Mr. Speaker, on February 6, the day that the RCMP began raids on the Wet'suwet'en people asserting sovereignty over their lands, I asked why the government had abandoned its duty and allowed the constitutional and legal rights of the Wet'suwet'en hereditary chiefs to be violated.
Since early January, the hereditary chiefs have been asking for meetings with the federal and provincial governments to help them deal with the issues they were facing with the Coastal GasLink project.
I travelled to Wet'suwet'en territory on January 19 and met with a hereditary chief. I travelled through the territory and learned about the Wet'suwet'en law. I met with the RCMP detachment commander in Smithers and at the community-industry safety office, 25 kilometres off the highway, out in the bush. The RCMP told me that as long as there was dialogue, it would not act on the Coastal GasLink injunction.
The Wet'suwet'en had proposed alternate routes for the pipeline six years ago. Instead of compromising and using an existing pipeline route, Coastal GasLink pushed its project through a pristine and culturally sensitive area.
Coastal GasLink is running its pipeline down the historic Kweese trail, which is thousands of years old. This area contains archeological sites and burial grounds. The area is used for cultural training of the Wet'suwet'en youth. It is an area used for hunting, gathering, trapping and other cultural practices. The Unis’tot’en camp was established in the area 10 years ago to assert sovereignty, and now includes a well-established healing centre.
I have a map on my desk of the alternative routes, a description of these routes provided by Pacific Trails Pipeline, another pipeline company working in the area. I have the documents outlining Coastal GasLink's refusals to consider these alternative routes because of the cost. I have a petition to the Supreme Court of B.C. by the Office of the Wet'suwet'en, outlining a long list of non-compliance by Coastal GasLink of the terms and conditions set out by the environmental assessment office in B.C., including the damage done to archeological sites without a proper assessment of those sites.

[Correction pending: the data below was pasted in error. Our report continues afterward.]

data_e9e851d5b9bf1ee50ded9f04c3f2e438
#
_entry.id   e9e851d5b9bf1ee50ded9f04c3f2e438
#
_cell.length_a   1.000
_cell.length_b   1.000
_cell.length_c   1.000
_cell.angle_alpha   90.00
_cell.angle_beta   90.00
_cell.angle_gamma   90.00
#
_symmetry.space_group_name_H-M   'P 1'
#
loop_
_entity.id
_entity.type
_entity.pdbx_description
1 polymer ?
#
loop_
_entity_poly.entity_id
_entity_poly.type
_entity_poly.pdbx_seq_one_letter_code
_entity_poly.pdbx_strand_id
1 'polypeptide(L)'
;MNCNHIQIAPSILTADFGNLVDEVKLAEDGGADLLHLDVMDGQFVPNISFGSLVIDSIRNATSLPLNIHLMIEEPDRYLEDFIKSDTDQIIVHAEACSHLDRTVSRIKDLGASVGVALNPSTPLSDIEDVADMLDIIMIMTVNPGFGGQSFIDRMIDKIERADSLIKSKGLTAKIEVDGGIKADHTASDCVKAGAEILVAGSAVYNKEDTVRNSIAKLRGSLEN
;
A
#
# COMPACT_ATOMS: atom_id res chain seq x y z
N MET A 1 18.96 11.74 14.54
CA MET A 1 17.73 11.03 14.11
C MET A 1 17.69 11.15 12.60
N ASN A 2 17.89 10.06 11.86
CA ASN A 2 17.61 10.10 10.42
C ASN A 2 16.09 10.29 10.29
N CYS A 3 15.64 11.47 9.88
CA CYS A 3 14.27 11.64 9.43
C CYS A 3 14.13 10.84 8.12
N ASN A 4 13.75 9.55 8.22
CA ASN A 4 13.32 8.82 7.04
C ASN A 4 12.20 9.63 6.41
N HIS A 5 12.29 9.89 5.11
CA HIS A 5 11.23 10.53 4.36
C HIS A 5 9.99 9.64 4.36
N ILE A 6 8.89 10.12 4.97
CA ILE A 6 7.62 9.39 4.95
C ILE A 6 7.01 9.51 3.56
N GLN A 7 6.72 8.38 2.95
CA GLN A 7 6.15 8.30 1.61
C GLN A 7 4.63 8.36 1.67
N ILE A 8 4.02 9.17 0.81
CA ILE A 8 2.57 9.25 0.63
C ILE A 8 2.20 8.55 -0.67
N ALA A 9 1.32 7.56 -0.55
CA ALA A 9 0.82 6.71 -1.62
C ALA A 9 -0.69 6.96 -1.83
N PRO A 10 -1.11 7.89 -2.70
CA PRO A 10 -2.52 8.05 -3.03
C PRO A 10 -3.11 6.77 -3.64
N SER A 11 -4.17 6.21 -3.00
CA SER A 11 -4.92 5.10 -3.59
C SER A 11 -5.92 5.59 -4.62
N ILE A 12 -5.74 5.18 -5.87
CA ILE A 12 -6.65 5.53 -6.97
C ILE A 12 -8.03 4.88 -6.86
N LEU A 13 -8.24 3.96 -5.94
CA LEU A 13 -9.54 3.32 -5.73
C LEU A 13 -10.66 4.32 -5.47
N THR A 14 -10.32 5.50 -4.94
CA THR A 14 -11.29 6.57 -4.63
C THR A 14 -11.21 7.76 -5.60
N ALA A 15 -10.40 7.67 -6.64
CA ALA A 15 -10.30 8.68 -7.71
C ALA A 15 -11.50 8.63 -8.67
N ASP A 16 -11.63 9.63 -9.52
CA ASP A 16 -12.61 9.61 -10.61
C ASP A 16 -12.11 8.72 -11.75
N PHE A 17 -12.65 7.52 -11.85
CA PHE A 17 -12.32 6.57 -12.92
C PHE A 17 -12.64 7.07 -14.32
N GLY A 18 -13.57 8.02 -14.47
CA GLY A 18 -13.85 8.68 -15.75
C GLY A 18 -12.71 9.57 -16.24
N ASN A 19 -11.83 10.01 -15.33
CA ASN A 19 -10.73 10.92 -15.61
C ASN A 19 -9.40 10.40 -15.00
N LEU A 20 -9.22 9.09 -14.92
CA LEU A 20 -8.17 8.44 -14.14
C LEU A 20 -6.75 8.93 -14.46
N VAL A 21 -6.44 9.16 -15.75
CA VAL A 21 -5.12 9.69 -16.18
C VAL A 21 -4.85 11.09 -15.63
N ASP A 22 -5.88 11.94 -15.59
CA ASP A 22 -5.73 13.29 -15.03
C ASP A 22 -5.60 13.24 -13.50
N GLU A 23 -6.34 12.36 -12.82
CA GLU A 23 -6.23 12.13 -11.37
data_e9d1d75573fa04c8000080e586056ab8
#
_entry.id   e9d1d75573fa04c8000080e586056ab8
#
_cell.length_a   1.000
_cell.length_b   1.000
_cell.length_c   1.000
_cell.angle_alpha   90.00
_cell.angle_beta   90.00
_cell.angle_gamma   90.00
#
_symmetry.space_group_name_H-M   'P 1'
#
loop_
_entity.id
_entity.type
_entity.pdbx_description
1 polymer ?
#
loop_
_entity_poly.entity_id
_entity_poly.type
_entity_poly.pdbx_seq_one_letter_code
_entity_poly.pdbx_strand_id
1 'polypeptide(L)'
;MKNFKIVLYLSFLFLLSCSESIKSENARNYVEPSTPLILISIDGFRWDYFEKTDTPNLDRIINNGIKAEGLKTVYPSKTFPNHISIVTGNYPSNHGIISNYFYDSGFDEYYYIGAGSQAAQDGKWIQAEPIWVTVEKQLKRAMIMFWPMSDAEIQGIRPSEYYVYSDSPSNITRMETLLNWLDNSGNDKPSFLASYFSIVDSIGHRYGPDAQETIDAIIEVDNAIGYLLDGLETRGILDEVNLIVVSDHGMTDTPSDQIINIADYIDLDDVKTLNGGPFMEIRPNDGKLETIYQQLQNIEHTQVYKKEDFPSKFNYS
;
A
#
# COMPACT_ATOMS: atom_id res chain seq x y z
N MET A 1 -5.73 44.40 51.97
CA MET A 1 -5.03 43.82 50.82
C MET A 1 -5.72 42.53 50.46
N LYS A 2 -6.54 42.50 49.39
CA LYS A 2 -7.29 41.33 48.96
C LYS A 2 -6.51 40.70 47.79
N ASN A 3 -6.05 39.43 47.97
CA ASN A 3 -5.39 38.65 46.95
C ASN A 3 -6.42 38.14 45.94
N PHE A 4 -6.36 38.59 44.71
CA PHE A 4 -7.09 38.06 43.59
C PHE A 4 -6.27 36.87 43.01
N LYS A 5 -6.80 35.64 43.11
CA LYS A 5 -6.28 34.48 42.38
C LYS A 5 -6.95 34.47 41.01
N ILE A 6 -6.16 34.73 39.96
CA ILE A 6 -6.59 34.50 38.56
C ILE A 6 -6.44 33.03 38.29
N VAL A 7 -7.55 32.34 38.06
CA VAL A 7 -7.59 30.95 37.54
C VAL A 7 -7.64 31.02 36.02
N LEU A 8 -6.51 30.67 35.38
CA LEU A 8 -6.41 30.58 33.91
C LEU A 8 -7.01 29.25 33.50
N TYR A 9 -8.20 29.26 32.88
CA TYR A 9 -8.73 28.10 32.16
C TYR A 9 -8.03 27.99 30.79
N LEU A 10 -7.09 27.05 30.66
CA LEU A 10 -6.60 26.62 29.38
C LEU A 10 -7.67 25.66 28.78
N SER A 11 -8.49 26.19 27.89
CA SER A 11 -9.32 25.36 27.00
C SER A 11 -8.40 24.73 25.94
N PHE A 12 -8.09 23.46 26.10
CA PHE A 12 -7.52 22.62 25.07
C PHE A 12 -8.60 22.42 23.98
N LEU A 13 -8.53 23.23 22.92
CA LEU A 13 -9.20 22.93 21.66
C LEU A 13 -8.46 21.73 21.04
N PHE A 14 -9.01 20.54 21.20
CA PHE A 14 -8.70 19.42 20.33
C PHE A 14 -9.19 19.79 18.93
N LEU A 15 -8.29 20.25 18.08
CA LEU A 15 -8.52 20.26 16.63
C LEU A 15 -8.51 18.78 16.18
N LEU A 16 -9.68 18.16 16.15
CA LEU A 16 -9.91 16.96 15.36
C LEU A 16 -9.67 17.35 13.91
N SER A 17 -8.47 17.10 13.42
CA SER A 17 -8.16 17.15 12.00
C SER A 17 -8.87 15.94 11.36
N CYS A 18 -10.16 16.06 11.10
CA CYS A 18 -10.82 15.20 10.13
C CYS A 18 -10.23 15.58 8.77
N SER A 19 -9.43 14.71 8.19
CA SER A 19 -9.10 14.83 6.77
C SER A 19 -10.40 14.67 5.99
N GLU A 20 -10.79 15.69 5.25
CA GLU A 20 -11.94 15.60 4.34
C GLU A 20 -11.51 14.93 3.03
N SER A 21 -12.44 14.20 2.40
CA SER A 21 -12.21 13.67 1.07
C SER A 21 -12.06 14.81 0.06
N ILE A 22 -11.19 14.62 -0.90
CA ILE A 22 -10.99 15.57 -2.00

A week before the raids, I gave the Prime Minister a letter in person and asked him to take time to meet with the hereditary chiefs. The Prime Minister's response was that this was a provincial issue, not a federal issue. I told him that it was a federal issue. The federal government is responsible for the Indian Act, the reserve system and the nation-to-nation relationship with first nations.
Let us review the constitutional and legal rights of the Wet'suwet'en hereditary chiefs.
The Royal Proclamation of 1763 states that indigenous title to indigenous lands must first be reconciled before settlement can take place and only the Crown can reconcile indigenous title.
Section 35(1) of the Constitution Act of 1982 recognizes and affirms aboriginal and treaty rights.
The Supreme Court in Delgamuukw affirmed that the Royal Proclamation of 1763 applied and confirmed that aboriginal title was not extinguished by the Wet'suwet'en. It was the Wet'suwet'en hereditary chiefs who were the plaintiffs in the Delgamuukw case. They were recognized by the Supreme Court of Canada.
The Supreme Court's Tsilhqot’in decision confirmed that land rights were collective and intergenerational, and it was the collective that spoke for the ancestral territory. The hereditary system represents that collective.
The government has had 23 years to work with the Wet'suwet'en First Nation to implement the directives outlined by the Supreme Court in the Delgamuukw decision. The lack of free, prior and informed consent and the RCMP raids are violations of the government's commitment to the UN Declaration on the Rights of Indigenous Peoples. The federal government has failed in its responsibility to the Wet'suwet'en people by not negotiating with the hereditary chiefs before the RCMP raids.